Lathrop OKs River Islands
BY DAVID READ - TRACY PRESS - JANUARY 29, 2003
In a joint meeting of the Lathrop City Council and the Lathrop Planning Commission on Tuesday, both bodies approved the nearly dozen legal agreements and zoning changes necessary to allow the epic River Islands development to go forward, at least in Lathrop's eyes.
While this is a step forward to construction, River Islands developer, The Cambay Group, still needs to seek approval from both state and federal agencies regarding wetlands issues and the levee that makes River Islands, well, islands.
"It will be at least a year in the process for state and federal permits," River Islands project director Susan Dell'Osso said. "After that we need 18 months for architectural drawings. Our really, really best case is to begin construction at the end of 2004, finishing our first housing in 2005".
The planning commission voted 4-1 to approve the project. The Lathrop City Council voted unanimously for approval.
"This city isn't doing anything different that anybody else, "planning commissions chairman Bennie Gatto said. "In fact, we're doing it better. Why did it take 12 years, because we're doing it right."
River Islands is an 11,000 home development planned to be built on 5,000 acres of farmland northeast of Tracy. Planners envision a town center area with sufficient space for as many as 16,000 jobs, a golf course, fire stations, other civic necessities and plenty of other amenities.
The property lies at the meandering intersection of the Old, Middle and San Joaquin Rivers and is prone to frequent flooding.
Before construction begins, The Cambay Group plans to construct a massive levee system to reduce the likelihood of flooding to one potential flood per hundred years. Numerous state and federal agencies must approve this levee system before construction may begin, and it is one of the primary concerns of the project's opponents.
"Has no one addressed seepage," Tracy resident Guy Votaw asked the assembled board. "They (levees) don't break from running over, they break from seeping below. How can you make sure that this is safe with the water table there at only two or three feet?"
Votaw is worried that his home north of Tracy on Tracy Boulevard could be damaged or destroyed in any potential flood caused by a break in River Islands' levee system.
Along with the other agreements, the commission and council approved River Island's final environmental impact report. According to city environmental consultant Gary Jacob, public comments made during the report's comment period include concerns about flooding traffic and levees.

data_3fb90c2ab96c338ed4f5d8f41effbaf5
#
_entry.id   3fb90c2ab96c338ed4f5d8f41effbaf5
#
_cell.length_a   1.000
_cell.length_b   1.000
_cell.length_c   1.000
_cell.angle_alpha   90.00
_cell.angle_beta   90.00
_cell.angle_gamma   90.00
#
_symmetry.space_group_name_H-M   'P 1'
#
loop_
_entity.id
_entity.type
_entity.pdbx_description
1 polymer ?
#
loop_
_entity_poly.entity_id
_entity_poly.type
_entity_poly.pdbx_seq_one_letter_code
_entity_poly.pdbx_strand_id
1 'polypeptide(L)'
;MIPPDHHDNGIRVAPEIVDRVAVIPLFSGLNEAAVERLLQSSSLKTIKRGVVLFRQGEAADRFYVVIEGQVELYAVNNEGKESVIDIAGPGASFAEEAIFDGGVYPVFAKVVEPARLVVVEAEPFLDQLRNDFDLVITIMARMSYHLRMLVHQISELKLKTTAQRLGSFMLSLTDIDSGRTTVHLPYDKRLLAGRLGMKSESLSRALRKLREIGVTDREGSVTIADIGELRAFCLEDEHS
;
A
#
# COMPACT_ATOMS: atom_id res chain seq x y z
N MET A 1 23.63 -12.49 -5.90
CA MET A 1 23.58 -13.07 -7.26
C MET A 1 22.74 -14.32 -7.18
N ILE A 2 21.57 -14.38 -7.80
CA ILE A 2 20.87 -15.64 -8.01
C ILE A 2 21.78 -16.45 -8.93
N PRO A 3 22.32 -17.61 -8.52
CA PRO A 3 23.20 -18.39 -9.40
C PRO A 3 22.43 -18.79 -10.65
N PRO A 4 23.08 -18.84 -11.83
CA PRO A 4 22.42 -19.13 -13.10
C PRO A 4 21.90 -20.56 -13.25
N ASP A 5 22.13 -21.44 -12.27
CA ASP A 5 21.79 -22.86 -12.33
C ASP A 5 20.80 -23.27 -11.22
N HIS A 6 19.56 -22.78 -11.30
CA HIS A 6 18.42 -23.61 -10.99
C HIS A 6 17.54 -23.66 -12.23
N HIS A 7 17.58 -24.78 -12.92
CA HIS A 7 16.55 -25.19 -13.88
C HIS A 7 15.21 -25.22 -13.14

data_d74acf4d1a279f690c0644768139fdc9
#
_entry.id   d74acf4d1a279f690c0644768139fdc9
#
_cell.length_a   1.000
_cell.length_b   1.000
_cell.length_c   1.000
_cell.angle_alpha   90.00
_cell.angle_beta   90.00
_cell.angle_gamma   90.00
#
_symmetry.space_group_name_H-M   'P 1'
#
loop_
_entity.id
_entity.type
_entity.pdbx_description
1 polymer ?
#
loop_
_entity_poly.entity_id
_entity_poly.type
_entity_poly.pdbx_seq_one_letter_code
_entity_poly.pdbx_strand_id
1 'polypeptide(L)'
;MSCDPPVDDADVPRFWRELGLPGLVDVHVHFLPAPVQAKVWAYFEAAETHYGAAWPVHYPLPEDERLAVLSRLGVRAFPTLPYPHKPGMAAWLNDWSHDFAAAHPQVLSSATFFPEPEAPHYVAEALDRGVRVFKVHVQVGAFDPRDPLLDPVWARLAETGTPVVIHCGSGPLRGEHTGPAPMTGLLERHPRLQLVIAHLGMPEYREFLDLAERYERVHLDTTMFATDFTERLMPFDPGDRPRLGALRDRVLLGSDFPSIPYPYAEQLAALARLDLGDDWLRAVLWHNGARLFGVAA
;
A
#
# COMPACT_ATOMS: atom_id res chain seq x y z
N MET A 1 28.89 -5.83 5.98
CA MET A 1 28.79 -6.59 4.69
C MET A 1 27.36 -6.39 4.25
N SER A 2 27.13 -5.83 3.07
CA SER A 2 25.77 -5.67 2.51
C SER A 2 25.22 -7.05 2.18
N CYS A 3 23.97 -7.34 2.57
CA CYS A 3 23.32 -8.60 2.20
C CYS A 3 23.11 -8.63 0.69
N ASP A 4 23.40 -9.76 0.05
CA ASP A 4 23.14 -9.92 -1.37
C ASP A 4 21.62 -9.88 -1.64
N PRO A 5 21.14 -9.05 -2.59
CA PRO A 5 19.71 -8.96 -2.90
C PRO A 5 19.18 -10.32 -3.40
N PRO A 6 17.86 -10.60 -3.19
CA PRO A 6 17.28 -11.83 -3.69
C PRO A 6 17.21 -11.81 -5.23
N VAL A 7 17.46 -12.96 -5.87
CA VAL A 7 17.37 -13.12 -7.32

Jacob said that these impacts from development could effectively be managed. Moreover, the city of Lathrop does not waive its rights for further environmental review of the project.
Mother Lode Sierra Club chairman Eric Parfrey also addressed his concerns to the assembled board. The Sierra Club recently lost a legal challenge on appeal to the River Islands developers and owes Cambay a reimbursement of around $100,000 in legal fees.
"We will continue to oppose this project," Parfrey said. "This is not the right place to put 35,000 people, considering that in 1997 that island was under 10 feet of water for three months. But one of the most disturbing parts of this project is that the city is giving away its rights for further environmental review."
Dell'Osso and a team of other Cambay negotiators carefully worked out agreements with both the Tracy Unified and Banta Elementary school districts before Tuesday's vote. The school districts estimate that between 5,000 and 6,000 students will come from the development when it is completed.
The 300 students Banta Elementary School District will grow by 2,000 percent in the next 30 years.
According to the agreement with Banta, Cambay will build six elementary schools and two middle schools following a schedule based upon the number of students generated from River Islands. Banta is required to reimburse Cambay with all available state money for the school construction.
In the agreement with Tracy Unified, Cambay will construct a high school for students from the development once the high school student population reaches a certain figure. Before the point, high school students will use one of the middle schools that Cambay constructs for Banta.
The first 81 high school students from River Islands will be housed at Tracy High in portable classrooms provided by Cambay. The developer will also pay for transportation.